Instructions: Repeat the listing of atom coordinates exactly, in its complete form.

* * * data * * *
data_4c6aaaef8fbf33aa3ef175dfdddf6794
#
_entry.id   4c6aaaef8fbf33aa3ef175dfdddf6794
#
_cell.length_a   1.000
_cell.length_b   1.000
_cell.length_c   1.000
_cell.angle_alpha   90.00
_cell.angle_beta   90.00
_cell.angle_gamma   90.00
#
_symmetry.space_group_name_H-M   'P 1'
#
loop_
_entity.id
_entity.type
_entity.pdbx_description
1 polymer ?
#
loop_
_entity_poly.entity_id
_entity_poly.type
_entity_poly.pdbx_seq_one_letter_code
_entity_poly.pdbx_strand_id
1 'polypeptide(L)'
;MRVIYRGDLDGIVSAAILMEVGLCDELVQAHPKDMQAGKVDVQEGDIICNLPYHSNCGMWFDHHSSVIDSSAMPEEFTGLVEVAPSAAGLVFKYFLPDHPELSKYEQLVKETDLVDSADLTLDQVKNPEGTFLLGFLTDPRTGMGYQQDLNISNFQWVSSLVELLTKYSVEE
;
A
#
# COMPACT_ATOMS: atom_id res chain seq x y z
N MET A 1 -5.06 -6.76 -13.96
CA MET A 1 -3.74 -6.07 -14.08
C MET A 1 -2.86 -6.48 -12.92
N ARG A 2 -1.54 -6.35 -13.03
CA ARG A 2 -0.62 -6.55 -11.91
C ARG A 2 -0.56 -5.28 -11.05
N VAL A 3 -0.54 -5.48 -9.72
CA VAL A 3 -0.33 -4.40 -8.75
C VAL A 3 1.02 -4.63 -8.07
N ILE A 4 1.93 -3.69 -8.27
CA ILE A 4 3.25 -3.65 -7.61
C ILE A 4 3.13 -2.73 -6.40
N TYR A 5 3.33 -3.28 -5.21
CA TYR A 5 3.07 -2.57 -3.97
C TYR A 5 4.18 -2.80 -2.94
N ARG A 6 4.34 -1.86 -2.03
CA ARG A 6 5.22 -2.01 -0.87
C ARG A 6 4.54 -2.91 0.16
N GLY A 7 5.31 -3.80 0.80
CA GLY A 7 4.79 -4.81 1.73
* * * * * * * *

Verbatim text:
data_4c6aaaef8fbf33aa3ef175dfdddf6794
#
_entry.id   4c6aaaef8fbf33aa3ef175dfdddf6794
#
_cell.length_a   1.000
_cell.length_b   1.000
_cell.length_c   1.000
_cell.angle_alpha   90.00
_cell.angle_beta   90.00
_cell.angle_gamma   90.00
#
_symmetry.space_group_name_H-M   'P 1'
#
loop_
_entity.id
_entity.type
_entity.pdbx_description
1 polymer ?
#
loop_
_entity_poly.entity_id
_entity_poly.type
_entity_poly.pdbx_seq_one_letter_code
_entity_poly.pdbx_strand_id
1 'polypeptide(L)'
;MRVIYRGDLDGIVSAAILMEVGLCDELVQAHPKDMQAGKVDVQEGDIICNLPYHSNCGMWFDHHSSVIDSSAMPEEFTGLVEVAPSAAGLVFKYFLPDHPELSKYEQLVKETDLVDSADLTLDQVKNPEGTFLLGFLTDPRTGMGYQQDLNISNFQWVSSLVELLTKYSVEE
;
A
#
# COMPACT_ATOMS: atom_id res chain seq x y z
N MET A 1 -5.06 -6.76 -13.96
CA MET A 1 -3.74 -6.07 -14.08
C MET A 1 -2.86 -6.48 -12.92
N ARG A 2 -1.54 -6.35 -13.03
CA ARG A 2 -0.62 -6.55 -11.91
C ARG A 2 -0.56 -5.28 -11.05
N VAL A 3 -0.54 -5.48 -9.72
CA VAL A 3 -0.33 -4.40 -8.75
C VAL A 3 1.02 -4.63 -8.07
N ILE A 4 1.93 -3.69 -8.27
CA ILE A 4 3.25 -3.65 -7.61
C ILE A 4 3.13 -2.73 -6.40
N TYR A 5 3.33 -3.28 -5.21
CA TYR A 5 3.07 -2.57 -3.97
C TYR A 5 4.18 -2.80 -2.94
N ARG A 6 4.34 -1.86 -2.03
CA ARG A 6 5.22 -2.01 -0.87
C ARG A 6 4.54 -2.91 0.16
N GLY A 7 5.31 -3.80 0.80
CA GLY A 7 4.79 -4.81 1.73